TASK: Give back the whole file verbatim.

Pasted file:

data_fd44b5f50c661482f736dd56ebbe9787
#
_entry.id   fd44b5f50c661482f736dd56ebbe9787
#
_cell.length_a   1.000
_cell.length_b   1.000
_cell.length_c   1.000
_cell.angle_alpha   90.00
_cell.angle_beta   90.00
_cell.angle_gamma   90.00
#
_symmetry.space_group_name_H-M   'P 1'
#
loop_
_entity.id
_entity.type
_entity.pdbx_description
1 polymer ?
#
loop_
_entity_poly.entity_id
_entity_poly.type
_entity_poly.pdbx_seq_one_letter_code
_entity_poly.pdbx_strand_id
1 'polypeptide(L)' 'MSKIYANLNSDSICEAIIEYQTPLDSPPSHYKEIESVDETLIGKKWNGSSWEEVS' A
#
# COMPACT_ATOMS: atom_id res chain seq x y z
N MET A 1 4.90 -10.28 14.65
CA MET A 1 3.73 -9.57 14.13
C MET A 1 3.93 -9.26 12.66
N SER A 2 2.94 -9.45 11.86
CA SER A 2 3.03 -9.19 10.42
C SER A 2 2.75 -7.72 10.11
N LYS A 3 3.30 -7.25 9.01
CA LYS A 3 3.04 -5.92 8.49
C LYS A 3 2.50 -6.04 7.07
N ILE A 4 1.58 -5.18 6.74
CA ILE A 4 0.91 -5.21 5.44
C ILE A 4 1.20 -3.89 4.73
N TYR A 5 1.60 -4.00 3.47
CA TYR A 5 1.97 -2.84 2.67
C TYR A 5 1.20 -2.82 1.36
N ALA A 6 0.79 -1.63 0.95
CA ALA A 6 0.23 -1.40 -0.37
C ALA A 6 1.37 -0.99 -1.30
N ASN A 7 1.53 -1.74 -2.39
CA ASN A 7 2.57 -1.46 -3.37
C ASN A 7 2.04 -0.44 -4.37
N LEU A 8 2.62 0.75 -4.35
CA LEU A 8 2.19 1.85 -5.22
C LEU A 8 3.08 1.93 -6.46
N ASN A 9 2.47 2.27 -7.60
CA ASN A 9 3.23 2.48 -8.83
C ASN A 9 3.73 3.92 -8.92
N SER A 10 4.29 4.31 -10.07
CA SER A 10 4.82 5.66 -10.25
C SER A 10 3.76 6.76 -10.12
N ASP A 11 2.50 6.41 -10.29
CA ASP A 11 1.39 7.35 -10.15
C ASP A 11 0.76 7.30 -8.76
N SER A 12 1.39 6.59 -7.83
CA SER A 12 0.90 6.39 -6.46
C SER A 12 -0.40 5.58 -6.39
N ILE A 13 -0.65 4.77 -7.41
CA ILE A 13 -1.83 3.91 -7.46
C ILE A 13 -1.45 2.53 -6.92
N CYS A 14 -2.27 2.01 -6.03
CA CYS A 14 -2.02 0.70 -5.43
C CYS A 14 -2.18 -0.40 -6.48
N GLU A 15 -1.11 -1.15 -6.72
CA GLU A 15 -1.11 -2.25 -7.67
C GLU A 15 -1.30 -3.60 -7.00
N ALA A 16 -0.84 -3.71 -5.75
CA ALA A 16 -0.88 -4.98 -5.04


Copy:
data_fd44b5f50c661482f736dd56ebbe9787
#
_entry.id   fd44b5f50c661482f736dd56ebbe9787
#
_cell.length_a   1.000
_cell.length_b   1.000
_cell.length_c   1.000
_cell.angle_alpha   90.00
_cell.angle_beta   90.00
_cell.angle_gamma   90.00
#
_symmetry.space_group_name_H-M   'P 1'
#
loop_
_entity.id
_entity.type
_entity.pdbx_description
1 polymer ?
#
loop_
_entity_poly.entity_id
_entity_poly.type
_entity_poly.pdbx_seq_one_letter_code
_entity_poly.pdbx_strand_id
1 'polypeptide(L)' 'MSKIYANLNSDSICEAIIEYQTPLDSPPSHYKEIESVDETLIGKKWNGSSWEEVS' A
#
# COMPACT_ATOMS: atom_id res chain seq x y z
N MET A 1 4.90 -10.28 14.65
CA MET A 1 3.73 -9.57 14.13
C MET A 1 3.93 -9.26 12.66
N SER A 2 2.94 -9.45 11.86
CA SER A 2 3.03 -9.19 10.42
C SER A 2 2.75 -7.72 10.11
N LYS A 3 3.30 -7.25 9.01
CA LYS A 3 3.04 -5.92 8.49
C LYS A 3 2.50 -6.04 7.07
N ILE A 4 1.58 -5.18 6.74
CA ILE A 4 0.91 -5.21 5.44
C ILE A 4 1.20 -3.89 4.73
N TYR A 5 1.60 -4.00 3.47
CA TYR A 5 1.97 -2.84 2.67
C TYR A 5 1.20 -2.82 1.36
N ALA A 6 0.79 -1.63 0.95
CA ALA A 6 0.23 -1.40 -0.37
C ALA A 6 1.37 -0.99 -1.30
N ASN A 7 1.53 -1.74 -2.39
CA ASN A 7 2.57 -1.46 -3.37
C ASN A 7 2.04 -0.44 -4.37
N LEU A 8 2.62 0.75 -4.35
CA LEU A 8 2.19 1.85 -5.22
C LEU A 8 3.08 1.93 -6.46
N ASN A 9 2.47 2.27 -7.60
CA ASN A 9 3.23 2.48 -8.83
C ASN A 9 3.73 3.92 -8.92
N SER A 10 4.29 4.31 -10.07
CA SER A 10 4.82 5.66 -10.25
C SER A 10 3.76 6.76 -10.12
N ASP A 11 2.50 6.41 -10.29
CA ASP A 11 1.39 7.35 -10.15
C ASP A 11 0.76 7.30 -8.76
N SER A 12 1.39 6.59 -7.83
CA SER A 12 0.90 6.39 -6.46
C SER A 12 -0.40 5.58 -6.39
N ILE A 13 -0.65 4.77 -7.41
CA ILE A 13 -1.83 3.91 -7.46
C ILE A 13 -1.45 2.53 -6.92
N CYS A 14 -2.27 2.01 -6.03
CA CYS A 14 -2.02 0.70 -5.43
C CYS A 14 -2.18 -0.40 -6.48
N GLU A 15 -1.11 -1.15 -6.72
CA GLU A 15 -1.11 -2.25 -7.67
C GLU A 15 -1.30 -3.60 -7.00
N ALA A 16 -0.84 -3.71 -5.75
CA ALA A 16 -0.88 -4.98 -5.04